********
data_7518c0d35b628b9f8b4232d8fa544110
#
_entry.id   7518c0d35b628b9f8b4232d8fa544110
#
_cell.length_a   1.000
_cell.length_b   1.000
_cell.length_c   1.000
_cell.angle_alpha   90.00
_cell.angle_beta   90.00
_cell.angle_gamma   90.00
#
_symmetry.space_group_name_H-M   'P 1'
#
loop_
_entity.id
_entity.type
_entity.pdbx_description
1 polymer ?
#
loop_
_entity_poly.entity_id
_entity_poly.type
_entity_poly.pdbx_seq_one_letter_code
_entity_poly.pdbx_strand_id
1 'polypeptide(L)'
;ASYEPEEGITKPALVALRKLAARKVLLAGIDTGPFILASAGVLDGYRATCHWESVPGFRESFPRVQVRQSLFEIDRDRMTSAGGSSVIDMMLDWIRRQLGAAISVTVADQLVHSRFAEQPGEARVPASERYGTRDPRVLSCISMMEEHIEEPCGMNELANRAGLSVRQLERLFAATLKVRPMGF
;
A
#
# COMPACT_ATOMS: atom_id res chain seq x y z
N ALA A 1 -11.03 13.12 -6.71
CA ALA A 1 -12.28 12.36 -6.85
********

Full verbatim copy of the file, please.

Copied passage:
data_7518c0d35b628b9f8b4232d8fa544110
#
_entry.id   7518c0d35b628b9f8b4232d8fa544110
#
_cell.length_a   1.000
_cell.length_b   1.000
_cell.length_c   1.000
_cell.angle_alpha   90.00
_cell.angle_beta   90.00
_cell.angle_gamma   90.00
#
_symmetry.space_group_name_H-M   'P 1'
#
loop_
_entity.id
_entity.type
_entity.pdbx_description
1 polymer ?
#
loop_
_entity_poly.entity_id
_entity_poly.type
_entity_poly.pdbx_seq_one_letter_code
_entity_poly.pdbx_strand_id
1 'polypeptide(L)'
;ASYEPEEGITKPALVALRKLAARKVLLAGIDTGPFILASAGVLDGYRATCHWESVPGFRESFPRVQVRQSLFEIDRDRMTSAGGSSVIDMMLDWIRRQLGAAISVTVADQLVHSRFAEQPGEARVPASERYGTRDPRVLSCISMMEEHIEEPCGMNELANRAGLSVRQLERLFAATLKVRPMGF
;
A
#
# COMPACT_ATOMS: atom_id res chain seq x y z
N ALA A 1 -11.03 13.12 -6.71
CA ALA A 1 -12.28 12.36 -6.85